This just in. Rarely does a topic have equal appeal to publicists and parents but I think that I have just stumbled upon one. Hear me out on this one so that you can weigh in.
Celebrities may not be as powerful in the lives of teens as their publicists may think. Likewise, they may not be as powerful as the parents of teens have been led to believe. In fact, studies show that although teens' behavior may be influenced by their celebs of choice -think Justin Bieber and Miley Cyrus, among others--they are with all due respect not the only important role models in the lives of our impressionable teens.
A survey presented at the 2011 Canadian Pediatric Society's Annual Conference found that among 1,200 teens between the ages of 14-17, the majority named their parents as their primary role models in the area of-get this-SEXUALITY. Next on the list were their peers. Celebrities held sway with only 15% of the teens. They came in third and last.
And how about this? A 2002 study published in the journal Archives of Pediatric & Adolescent Medicine found that among 749 LA teens between the ages of 12 and 17, the majority again listed their parents as their most popular role models. The list was as follows: parents were first followed by, in this order, sports figures, siblings, and finally singers.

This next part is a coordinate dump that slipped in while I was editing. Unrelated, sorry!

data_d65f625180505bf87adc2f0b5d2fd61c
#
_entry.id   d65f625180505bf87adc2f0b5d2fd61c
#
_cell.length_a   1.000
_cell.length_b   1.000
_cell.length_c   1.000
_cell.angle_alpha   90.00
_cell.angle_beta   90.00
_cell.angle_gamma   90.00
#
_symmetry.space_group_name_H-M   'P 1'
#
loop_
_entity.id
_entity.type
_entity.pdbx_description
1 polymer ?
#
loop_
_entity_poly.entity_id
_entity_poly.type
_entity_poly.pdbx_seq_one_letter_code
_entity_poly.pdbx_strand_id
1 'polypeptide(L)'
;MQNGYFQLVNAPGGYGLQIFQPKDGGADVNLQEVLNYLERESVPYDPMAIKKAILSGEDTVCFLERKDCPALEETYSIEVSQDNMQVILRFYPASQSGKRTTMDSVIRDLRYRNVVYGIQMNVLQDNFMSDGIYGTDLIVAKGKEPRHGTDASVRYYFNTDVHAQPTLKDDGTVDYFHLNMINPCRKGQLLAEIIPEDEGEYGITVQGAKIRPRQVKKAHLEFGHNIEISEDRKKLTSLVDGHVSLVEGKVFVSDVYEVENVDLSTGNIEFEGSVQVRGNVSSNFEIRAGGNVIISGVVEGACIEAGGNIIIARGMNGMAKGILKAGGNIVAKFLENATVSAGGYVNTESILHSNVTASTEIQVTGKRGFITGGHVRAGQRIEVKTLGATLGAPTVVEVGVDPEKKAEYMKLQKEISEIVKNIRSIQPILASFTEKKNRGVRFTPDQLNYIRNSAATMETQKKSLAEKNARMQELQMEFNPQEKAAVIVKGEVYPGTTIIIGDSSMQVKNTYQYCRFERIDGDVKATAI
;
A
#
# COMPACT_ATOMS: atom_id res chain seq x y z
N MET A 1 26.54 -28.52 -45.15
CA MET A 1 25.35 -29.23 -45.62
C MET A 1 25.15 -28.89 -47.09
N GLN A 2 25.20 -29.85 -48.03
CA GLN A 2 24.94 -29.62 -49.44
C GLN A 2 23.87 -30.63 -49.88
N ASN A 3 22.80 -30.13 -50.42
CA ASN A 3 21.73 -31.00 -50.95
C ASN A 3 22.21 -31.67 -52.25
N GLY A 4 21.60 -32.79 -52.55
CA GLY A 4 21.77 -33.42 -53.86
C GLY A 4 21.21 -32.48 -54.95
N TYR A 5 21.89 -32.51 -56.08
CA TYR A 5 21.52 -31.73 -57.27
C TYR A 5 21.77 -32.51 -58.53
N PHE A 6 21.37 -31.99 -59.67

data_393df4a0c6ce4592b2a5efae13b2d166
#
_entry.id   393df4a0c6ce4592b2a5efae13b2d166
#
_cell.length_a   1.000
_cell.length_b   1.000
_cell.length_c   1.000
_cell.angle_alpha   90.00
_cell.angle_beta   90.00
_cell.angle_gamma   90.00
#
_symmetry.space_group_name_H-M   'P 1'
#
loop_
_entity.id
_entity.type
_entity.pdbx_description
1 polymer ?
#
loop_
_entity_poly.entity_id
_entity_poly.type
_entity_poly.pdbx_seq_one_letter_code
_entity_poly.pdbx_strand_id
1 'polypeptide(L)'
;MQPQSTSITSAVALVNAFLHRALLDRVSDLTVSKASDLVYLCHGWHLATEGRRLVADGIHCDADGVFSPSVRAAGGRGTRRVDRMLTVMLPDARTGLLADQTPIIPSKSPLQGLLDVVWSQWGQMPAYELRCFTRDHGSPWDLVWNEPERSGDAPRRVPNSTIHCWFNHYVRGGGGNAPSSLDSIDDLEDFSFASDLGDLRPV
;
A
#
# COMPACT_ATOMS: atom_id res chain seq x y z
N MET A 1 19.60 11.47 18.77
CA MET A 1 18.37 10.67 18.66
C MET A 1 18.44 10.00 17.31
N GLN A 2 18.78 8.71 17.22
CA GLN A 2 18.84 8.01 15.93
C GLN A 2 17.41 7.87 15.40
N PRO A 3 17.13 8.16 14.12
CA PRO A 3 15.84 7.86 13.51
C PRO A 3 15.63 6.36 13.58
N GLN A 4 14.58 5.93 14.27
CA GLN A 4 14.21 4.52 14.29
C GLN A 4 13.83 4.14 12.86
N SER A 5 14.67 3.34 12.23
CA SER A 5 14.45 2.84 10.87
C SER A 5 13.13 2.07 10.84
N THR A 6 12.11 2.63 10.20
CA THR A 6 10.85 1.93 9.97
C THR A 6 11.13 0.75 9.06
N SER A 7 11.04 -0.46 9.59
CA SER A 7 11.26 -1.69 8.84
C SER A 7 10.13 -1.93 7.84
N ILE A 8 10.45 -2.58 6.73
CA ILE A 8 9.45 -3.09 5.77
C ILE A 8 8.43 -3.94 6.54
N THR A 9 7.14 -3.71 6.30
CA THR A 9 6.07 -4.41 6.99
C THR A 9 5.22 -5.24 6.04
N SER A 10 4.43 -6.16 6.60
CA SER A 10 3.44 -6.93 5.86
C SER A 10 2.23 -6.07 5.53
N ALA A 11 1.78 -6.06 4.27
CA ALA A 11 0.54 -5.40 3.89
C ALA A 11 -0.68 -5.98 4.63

Perhaps the takeaway message here is that the real rock stars in teens' lives are their parents. Let's hear some collective applause for the prevailing power of parents!
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Barbara R. Greenberg, Ph.D. is currently a professional consultant on teen issues at Silver Hill Hospital in New Canaan, CT. She also maintains a private practice in Fairfield County, CT.
She served as a clinical administrator on an adolescent inpatient unit at a private psychiatric hospital for 21 years before dedicating herself to private outpatient practice and consultation work.
She and her professional partner, Jennifer A. Powell-Lunder, Psy.D, met over a decade ago during an interview for a clinical position. That first introduction resulted in a meeting of the minds. What started as a professional relationship has bloomed into a strong friendship and has served as an even greater support network for each other’s triumphs and challenges.
"From early on in our respective careers we have perceived ourselves as students of adolescent language and behavior. We have listened and learned from the finest of teachers…the hundreds of teens and parents who continue to touch our lives daily."